U.S. Files Second Case Against India on Solar-Energy Policy
The U.S. filed a second complaint against India’s solar-energy policies at the World Trade Organization, reviving a year-old dispute between the two nations.
Today’s action follows a case the U.S. filed in February 2013 at the Geneva-based WTO, saying India’s requirements for locally made components on solar-energy products violate global trade rules.
“These domestic content requirements discriminate against U.S. exports” of solar cells and modules, U.S. Trade Representative Michael Froman said today at a news conference in Washington.
Officials from the Indian Embassy in Washington didn’t immediately respond to a request for comment.
The U.S., which has supported its own solar-manufacturing industry through loan guarantees, exported $119 million worth of solar-industry gear to India in 2011, and sales have declined since then, according to the U.S. trade office. In 2012, India, the second-largest export market for U.S. solar producers after Japan, plans to expands its solar-manufacturing industry by 20 times by 2020, according to the agency.
The U.S. trade office notified India today that it’s requesting consultations at the WTO to resolve the dispute. If the matter isn’t resolved in 60 days, the U.S. can request creation of a special panel at the WTO to hear the case.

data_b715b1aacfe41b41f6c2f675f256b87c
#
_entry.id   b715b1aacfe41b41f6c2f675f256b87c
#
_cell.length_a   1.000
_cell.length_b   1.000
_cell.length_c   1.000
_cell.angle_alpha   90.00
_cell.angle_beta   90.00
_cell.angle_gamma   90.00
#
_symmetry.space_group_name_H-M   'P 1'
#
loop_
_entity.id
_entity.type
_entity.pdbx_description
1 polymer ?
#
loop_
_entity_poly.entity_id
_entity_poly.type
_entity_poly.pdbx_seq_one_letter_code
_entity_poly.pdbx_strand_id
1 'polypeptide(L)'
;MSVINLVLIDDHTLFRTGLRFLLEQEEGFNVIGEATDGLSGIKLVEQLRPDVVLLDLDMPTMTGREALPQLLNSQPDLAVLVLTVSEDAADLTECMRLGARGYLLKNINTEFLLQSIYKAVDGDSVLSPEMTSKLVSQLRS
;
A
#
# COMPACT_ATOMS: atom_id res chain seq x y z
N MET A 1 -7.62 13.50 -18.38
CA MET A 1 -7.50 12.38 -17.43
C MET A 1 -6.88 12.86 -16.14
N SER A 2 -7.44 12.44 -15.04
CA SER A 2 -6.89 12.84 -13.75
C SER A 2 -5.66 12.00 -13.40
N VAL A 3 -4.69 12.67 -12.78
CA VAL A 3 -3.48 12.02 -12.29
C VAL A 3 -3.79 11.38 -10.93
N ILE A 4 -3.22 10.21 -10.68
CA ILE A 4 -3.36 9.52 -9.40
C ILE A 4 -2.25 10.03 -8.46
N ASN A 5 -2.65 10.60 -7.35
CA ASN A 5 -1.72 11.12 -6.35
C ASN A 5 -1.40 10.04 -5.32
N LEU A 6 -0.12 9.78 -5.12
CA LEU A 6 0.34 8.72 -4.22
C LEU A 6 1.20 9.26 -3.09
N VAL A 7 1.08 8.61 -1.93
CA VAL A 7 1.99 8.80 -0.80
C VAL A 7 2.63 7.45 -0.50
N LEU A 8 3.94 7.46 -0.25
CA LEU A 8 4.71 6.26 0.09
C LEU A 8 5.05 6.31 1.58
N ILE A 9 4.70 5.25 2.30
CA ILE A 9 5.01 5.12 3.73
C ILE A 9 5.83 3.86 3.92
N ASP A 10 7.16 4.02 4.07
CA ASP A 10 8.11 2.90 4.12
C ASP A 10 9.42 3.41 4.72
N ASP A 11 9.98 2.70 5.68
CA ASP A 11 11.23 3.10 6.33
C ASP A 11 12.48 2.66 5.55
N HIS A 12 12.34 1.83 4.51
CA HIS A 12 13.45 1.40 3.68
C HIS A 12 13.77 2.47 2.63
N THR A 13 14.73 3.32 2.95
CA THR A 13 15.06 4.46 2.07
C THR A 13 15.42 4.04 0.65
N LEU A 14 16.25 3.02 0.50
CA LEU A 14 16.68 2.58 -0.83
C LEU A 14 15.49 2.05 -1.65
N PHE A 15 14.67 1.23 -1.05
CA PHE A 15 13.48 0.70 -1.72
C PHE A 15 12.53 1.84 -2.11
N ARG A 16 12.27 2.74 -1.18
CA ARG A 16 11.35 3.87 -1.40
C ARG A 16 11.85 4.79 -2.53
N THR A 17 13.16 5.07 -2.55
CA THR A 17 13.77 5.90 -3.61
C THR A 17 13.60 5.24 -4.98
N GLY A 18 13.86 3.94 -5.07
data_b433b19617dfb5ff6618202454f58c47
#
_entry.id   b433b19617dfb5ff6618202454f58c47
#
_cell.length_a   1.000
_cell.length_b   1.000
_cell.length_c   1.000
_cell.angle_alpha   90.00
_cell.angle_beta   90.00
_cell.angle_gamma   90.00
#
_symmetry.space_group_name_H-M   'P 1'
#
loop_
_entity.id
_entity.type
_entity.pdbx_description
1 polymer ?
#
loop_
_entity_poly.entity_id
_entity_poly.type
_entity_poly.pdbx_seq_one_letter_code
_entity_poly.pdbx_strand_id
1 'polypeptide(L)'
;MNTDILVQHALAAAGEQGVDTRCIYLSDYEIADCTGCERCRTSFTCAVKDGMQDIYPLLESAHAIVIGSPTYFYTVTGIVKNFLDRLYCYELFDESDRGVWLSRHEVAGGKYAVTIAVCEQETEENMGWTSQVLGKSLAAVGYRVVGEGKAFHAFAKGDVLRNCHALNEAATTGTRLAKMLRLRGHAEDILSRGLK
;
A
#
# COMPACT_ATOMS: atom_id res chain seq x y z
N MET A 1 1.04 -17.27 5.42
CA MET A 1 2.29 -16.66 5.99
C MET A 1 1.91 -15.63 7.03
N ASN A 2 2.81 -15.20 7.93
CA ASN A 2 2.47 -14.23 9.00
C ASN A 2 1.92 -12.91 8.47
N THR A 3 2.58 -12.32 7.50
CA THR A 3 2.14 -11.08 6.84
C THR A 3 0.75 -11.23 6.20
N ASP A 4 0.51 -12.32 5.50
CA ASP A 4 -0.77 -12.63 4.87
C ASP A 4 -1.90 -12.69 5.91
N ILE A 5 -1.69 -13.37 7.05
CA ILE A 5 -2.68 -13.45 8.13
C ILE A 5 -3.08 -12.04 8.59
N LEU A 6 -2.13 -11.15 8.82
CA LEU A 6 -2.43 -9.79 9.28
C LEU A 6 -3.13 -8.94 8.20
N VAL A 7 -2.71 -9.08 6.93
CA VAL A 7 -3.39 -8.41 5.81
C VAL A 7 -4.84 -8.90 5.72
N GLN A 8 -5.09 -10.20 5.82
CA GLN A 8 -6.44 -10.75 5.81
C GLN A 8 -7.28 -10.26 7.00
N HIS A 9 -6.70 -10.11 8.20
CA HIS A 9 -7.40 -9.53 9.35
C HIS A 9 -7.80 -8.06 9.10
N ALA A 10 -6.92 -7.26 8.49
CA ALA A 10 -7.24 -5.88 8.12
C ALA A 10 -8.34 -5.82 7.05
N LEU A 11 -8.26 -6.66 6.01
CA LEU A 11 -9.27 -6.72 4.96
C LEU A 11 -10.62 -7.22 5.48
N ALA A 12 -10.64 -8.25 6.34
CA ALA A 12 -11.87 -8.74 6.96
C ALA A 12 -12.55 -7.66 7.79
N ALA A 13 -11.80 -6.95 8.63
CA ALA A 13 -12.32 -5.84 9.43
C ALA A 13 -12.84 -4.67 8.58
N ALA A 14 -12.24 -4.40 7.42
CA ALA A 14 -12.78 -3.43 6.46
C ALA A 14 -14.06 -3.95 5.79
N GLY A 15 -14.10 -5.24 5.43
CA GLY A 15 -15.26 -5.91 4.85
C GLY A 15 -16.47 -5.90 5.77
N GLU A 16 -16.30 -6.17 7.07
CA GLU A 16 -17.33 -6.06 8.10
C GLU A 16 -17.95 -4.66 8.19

Rhone Resch, president of the Solar Energy Industries Association, a Washington-based industry group, said the U.S. action was “justified and necessary,” according to a statement. The National Association of Manufacturers, another Washington-based trade group, said it was an important step in leveling the playing field for U.S. workers.
“The main message is political, that the U.S. will not turn a blind eye to strategic government support for a local manufacturing industry in the developing world,” Jenny Chase, manager for solar insight at Bloomberg New Energy Finance in Zurich, said in an e-mail.
She said the U.S. action may be a pre-emptive move aimed at India’s proposal to close a loophole favoring First Solar Inc. (FSLR:US) of Tempe, Arizona. The company’s “thin film” solar modules avoid India’s local content requirements by not using crystalline silicon to convert sunlight to energy, Chase said.
Trade between the U.S., the world’s largest economy, and India, the third-biggest economy in Asia, has increased fourfold since 2005, S. Jaishankar, India’s ambassador to the U.S., said in an interview at Bloomberg’s Washington office on Jan. 30. Commercial ties can expand the “relatively small economic relationship” between the nations, he said.
To contact the reporter on this story: Brian Wingfield in Washington at firstname.lastname@example.org
To contact the editor responsible for this story: Jon Morgan at email@example.com